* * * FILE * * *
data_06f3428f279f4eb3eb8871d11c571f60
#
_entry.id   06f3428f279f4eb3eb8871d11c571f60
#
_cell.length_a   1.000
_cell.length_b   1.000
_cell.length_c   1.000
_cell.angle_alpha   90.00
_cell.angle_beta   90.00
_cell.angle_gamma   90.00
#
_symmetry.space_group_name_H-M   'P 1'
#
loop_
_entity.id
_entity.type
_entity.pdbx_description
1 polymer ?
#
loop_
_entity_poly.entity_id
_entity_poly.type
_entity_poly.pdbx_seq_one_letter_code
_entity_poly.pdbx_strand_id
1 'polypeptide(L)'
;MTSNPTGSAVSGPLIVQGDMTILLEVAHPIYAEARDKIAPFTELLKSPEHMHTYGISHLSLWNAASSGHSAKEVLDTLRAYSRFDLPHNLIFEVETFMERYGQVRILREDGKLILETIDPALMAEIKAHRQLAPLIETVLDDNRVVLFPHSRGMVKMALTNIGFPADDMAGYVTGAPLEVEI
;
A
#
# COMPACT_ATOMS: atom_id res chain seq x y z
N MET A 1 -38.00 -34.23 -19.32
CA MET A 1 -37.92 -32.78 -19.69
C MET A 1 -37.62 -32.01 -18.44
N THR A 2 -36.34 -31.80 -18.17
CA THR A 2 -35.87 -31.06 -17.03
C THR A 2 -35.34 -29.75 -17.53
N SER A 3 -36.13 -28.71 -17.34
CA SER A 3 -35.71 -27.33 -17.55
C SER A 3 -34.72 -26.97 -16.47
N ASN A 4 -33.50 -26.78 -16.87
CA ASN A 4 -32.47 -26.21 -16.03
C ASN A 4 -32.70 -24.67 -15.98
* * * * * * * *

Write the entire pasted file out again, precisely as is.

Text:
data_06f3428f279f4eb3eb8871d11c571f60
#
_entry.id   06f3428f279f4eb3eb8871d11c571f60
#
_cell.length_a   1.000
_cell.length_b   1.000
_cell.length_c   1.000
_cell.angle_alpha   90.00
_cell.angle_beta   90.00
_cell.angle_gamma   90.00
#
_symmetry.space_group_name_H-M   'P 1'
#
loop_
_entity.id
_entity.type
_entity.pdbx_description
1 polymer ?
#
loop_
_entity_poly.entity_id
_entity_poly.type
_entity_poly.pdbx_seq_one_letter_code
_entity_poly.pdbx_strand_id
1 'polypeptide(L)'
;MTSNPTGSAVSGPLIVQGDMTILLEVAHPIYAEARDKIAPFTELLKSPEHMHTYGISHLSLWNAASSGHSAKEVLDTLRAYSRFDLPHNLIFEVETFMERYGQVRILREDGKLILETIDPALMAEIKAHRQLAPLIETVLDDNRVVLFPHSRGMVKMALTNIGFPADDMAGYVTGAPLEVEI
;
A
#
# COMPACT_ATOMS: atom_id res chain seq x y z
N MET A 1 -38.00 -34.23 -19.32
CA MET A 1 -37.92 -32.78 -19.69
C MET A 1 -37.62 -32.01 -18.44
N THR A 2 -36.34 -31.80 -18.17
CA THR A 2 -35.87 -31.06 -17.03
C THR A 2 -35.34 -29.75 -17.53
N SER A 3 -36.13 -28.71 -17.34
CA SER A 3 -35.71 -27.33 -17.55
C SER A 3 -34.72 -26.97 -16.47
N ASN A 4 -33.50 -26.78 -16.87
CA ASN A 4 -32.47 -26.21 -16.03
C ASN A 4 -32.70 -24.67 -15.98